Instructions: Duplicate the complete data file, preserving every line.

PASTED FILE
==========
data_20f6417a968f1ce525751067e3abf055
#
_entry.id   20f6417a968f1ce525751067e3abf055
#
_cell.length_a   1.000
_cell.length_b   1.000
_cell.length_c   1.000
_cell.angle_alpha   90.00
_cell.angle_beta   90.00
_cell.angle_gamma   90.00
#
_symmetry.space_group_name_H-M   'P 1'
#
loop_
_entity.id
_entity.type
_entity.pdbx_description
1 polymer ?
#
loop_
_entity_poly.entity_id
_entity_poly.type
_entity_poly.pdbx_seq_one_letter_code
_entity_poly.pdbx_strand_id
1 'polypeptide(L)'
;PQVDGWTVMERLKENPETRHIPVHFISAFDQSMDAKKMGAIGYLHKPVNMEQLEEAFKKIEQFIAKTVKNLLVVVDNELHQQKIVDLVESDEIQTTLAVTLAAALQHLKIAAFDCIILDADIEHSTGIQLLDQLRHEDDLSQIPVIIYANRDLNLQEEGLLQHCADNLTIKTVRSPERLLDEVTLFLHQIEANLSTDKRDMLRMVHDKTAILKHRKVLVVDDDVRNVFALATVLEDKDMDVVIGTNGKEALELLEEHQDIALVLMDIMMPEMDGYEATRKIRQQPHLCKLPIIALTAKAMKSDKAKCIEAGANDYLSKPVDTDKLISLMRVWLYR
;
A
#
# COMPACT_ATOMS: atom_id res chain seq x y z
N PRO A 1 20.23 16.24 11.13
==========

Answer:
data_20f6417a968f1ce525751067e3abf055
#
_entry.id   20f6417a968f1ce525751067e3abf055
#
_cell.length_a   1.000
_cell.length_b   1.000
_cell.length_c   1.000
_cell.angle_alpha   90.00
_cell.angle_beta   90.00
_cell.angle_gamma   90.00
#
_symmetry.space_group_name_H-M   'P 1'
#
loop_
_entity.id
_entity.type
_entity.pdbx_description
1 polymer ?
#
loop_
_entity_poly.entity_id
_entity_poly.type
_entity_poly.pdbx_seq_one_letter_code
_entity_poly.pdbx_strand_id
1 'polypeptide(L)'
;PQVDGWTVMERLKENPETRHIPVHFISAFDQSMDAKKMGAIGYLHKPVNMEQLEEAFKKIEQFIAKTVKNLLVVVDNELHQQKIVDLVESDEIQTTLAVTLAAALQHLKIAAFDCIILDADIEHSTGIQLLDQLRHEDDLSQIPVIIYANRDLNLQEEGLLQHCADNLTIKTVRSPERLLDEVTLFLHQIEANLSTDKRDMLRMVHDKTAILKHRKVLVVDDDVRNVFALATVLEDKDMDVVIGTNGKEALELLEEHQDIALVLMDIMMPEMDGYEATRKIRQQPHLCKLPIIALTAKAMKSDKAKCIEAGANDYLSKPVDTDKLISLMRVWLYR
;
A
#
# COMPACT_ATOMS: atom_id res chain seq x y z
N PRO A 1 20.23 16.24 11.13